BERKELEY (KPIX) — If you’ve driven along Interstate 80 past University Avenue in Berkeley, you may have noticed sculptures on both sides of the pedestrian crossing. They’ve been there for 11 years but they may not be there much longer. The original intent for the art pieces was to welcome people to Berkeley but now it looks like they’ve worn out their welcome.
Jos Sances was at Aquatic Park Thursday morning showing his granddaughter Calliope the sculptures known as the “Berkeley Big People.” They were designed to let drivers know they were passing through the birthplace of the Free Speech Movement. The sculpture on the east side of the freeway depicts the protest culture of the Cal campus and, on the west side, the recreational opportunities of the East Bay shore.
Sances sat on the Berkeley Civic Arts Commission when the pieces were commissioned. He says the 28-foot-high work by Emeryville artist Scott Donohue was selected over a field of entrants in a competitive process that lasted more than five years.
“There was a big vetting process,” Sances said. “That’s what kind of annoys me, is that that process, which was elaborate, is kind of being overthrown.”
That’s because the current arts commission just voted to have the sculptures removed. Commissioners said the poor condition of the artwork with its fading paint, cracked exterior and graffiti-marred base could cost nearly $100,000 to restore. The public seems a bit ambivalent, as well.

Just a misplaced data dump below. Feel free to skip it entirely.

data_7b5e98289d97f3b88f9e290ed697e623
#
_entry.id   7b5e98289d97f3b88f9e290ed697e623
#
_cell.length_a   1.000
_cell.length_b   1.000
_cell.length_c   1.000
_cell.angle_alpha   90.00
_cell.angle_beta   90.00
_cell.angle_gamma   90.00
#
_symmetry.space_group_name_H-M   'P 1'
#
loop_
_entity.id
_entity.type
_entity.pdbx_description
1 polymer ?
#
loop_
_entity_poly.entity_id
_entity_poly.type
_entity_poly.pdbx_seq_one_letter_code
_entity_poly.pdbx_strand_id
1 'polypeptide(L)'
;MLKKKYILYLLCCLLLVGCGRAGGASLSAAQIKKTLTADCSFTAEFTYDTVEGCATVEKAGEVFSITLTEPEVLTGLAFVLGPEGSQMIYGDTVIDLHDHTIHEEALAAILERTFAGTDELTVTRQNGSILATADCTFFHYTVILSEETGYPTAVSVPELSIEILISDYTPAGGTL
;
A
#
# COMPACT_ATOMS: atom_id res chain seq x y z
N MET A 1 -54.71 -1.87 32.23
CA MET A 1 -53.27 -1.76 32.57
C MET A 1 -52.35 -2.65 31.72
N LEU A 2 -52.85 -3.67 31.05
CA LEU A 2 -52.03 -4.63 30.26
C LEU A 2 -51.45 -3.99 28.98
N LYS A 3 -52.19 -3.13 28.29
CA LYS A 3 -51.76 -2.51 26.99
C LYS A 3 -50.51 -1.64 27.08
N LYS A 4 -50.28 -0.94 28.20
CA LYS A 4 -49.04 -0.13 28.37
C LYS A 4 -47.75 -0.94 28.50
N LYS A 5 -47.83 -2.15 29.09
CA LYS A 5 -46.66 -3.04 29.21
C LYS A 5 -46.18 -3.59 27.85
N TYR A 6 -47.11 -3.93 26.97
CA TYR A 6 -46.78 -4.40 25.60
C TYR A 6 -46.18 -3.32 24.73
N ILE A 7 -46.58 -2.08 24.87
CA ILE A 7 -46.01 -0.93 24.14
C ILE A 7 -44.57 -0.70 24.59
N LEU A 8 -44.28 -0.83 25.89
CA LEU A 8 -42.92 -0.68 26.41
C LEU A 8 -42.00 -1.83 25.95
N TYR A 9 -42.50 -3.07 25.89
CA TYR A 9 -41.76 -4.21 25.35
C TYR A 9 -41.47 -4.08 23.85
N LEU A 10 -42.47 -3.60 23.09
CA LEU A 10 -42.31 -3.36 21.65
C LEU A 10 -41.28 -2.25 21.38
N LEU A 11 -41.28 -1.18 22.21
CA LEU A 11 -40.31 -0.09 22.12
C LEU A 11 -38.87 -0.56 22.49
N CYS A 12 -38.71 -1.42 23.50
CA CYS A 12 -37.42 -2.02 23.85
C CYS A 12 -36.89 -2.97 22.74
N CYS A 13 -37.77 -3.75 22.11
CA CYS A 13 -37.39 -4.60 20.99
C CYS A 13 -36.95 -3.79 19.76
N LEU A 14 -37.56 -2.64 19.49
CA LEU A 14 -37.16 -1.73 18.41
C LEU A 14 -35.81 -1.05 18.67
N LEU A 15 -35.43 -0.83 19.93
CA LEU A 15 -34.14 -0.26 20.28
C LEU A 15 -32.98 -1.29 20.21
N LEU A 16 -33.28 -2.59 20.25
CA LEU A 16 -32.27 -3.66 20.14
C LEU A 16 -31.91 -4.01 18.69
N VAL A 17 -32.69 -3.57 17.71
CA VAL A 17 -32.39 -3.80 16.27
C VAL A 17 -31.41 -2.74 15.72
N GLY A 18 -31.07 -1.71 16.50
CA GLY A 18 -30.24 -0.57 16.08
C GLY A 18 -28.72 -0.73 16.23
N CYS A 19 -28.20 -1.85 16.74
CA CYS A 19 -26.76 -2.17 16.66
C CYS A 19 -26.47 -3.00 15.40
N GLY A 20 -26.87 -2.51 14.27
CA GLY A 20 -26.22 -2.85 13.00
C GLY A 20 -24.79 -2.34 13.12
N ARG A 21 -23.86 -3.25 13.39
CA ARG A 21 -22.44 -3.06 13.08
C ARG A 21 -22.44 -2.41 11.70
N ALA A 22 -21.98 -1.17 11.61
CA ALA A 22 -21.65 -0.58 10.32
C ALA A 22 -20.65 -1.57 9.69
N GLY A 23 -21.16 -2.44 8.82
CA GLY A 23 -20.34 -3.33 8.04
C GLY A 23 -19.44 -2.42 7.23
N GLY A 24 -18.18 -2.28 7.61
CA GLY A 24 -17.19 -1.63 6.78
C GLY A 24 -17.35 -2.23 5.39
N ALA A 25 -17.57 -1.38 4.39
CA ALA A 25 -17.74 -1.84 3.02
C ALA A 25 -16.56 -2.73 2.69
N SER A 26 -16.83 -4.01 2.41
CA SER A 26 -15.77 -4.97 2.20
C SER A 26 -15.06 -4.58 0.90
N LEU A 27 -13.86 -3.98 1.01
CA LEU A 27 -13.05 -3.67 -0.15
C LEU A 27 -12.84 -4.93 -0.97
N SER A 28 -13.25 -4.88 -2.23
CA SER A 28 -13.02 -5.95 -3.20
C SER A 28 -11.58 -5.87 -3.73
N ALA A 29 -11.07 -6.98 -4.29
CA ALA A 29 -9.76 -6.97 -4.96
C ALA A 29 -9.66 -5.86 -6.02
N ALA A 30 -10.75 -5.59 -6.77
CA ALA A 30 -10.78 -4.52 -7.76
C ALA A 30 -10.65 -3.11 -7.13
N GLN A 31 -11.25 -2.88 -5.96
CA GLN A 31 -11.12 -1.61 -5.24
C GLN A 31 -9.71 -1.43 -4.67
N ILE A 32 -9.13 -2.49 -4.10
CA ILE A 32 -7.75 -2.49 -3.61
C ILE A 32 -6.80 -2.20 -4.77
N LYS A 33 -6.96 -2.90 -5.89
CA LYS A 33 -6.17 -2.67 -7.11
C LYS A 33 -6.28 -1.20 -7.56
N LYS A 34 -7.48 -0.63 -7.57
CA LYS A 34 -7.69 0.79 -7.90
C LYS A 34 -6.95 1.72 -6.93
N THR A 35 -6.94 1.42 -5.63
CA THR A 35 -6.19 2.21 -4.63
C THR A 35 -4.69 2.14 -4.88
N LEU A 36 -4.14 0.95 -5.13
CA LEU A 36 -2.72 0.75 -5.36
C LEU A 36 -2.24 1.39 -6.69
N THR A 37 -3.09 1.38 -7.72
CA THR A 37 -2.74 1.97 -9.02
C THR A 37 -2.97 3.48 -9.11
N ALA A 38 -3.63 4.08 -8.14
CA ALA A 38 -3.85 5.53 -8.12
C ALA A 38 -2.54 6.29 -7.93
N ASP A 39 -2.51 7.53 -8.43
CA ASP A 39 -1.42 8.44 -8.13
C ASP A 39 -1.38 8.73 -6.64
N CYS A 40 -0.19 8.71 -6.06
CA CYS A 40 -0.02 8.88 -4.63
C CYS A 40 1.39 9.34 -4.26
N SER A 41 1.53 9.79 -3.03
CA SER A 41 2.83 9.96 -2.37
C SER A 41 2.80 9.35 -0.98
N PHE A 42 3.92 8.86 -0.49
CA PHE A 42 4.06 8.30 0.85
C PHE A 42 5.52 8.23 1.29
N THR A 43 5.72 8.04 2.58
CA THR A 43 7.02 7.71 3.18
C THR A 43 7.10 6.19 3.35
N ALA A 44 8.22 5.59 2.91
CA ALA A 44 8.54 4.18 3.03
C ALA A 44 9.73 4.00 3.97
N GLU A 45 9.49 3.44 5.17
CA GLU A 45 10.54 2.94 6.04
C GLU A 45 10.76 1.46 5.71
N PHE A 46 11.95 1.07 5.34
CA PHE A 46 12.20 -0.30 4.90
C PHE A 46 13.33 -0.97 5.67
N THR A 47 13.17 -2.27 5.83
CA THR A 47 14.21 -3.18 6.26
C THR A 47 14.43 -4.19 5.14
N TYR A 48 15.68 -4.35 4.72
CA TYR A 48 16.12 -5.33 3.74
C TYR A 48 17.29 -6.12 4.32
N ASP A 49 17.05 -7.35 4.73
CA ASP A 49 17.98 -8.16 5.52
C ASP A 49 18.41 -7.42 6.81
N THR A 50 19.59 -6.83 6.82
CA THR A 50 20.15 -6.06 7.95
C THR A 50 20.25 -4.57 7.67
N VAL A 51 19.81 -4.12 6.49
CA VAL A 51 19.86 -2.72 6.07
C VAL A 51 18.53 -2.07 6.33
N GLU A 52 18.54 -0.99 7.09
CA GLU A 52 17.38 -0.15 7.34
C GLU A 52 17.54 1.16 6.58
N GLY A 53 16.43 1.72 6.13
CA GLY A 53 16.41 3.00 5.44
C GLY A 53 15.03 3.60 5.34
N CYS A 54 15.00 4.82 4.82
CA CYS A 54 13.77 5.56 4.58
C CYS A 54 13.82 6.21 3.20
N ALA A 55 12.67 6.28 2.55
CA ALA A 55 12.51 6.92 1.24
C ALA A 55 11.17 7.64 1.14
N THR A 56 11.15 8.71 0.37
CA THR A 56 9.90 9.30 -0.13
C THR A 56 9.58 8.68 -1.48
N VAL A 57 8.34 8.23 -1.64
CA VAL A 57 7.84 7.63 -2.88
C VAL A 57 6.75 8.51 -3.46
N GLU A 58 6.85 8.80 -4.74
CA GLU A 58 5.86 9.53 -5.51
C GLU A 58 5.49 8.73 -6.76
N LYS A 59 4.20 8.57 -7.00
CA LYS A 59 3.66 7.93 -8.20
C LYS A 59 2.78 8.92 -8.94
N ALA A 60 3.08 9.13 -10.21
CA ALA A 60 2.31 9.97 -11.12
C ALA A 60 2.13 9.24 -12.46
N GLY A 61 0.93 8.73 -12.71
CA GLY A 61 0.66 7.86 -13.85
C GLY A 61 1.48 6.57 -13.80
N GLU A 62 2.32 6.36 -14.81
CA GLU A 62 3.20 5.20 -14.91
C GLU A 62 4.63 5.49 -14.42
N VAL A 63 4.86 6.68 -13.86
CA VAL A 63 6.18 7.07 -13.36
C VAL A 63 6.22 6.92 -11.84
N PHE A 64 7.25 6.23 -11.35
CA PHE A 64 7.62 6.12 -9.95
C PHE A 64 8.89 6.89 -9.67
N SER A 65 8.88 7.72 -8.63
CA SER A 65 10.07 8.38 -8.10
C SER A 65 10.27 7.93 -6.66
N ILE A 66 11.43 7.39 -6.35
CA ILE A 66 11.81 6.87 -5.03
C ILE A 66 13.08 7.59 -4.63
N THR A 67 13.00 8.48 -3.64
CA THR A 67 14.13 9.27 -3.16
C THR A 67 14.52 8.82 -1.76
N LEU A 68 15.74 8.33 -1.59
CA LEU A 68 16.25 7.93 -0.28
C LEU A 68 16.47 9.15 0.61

“They weren’t real apparent what the figures were all about,” said Berkeley resident Sara Roberts.
“Not outstanding,” was the judgment of a passerby who gave his name as Will.
Scott Donahue has said he can repair his artwork for about $15,000 but the city doesn’t seem interested. They say they might consider moving the piece to a more “contextually appropriate” spot but a report says that could cost more than a quarter-million dollars so that seems unlikely. Meanwhile, Sances says he’s disgusted by the whole affair.
“I don’t think they really have a right to give away public art that the city owns, you know?” he said. “Why they’re disowning this piece — I don’t get it.”
Either way it’s going to cost the city money but, at this point, the city seems more willing to pay money to get rid of it than to keep it. There is a 90-day public comment period before the removal process can begin. If you’d like to comment, you can e-mail the Berkeley Arts Commission at firstname.lastname@example.org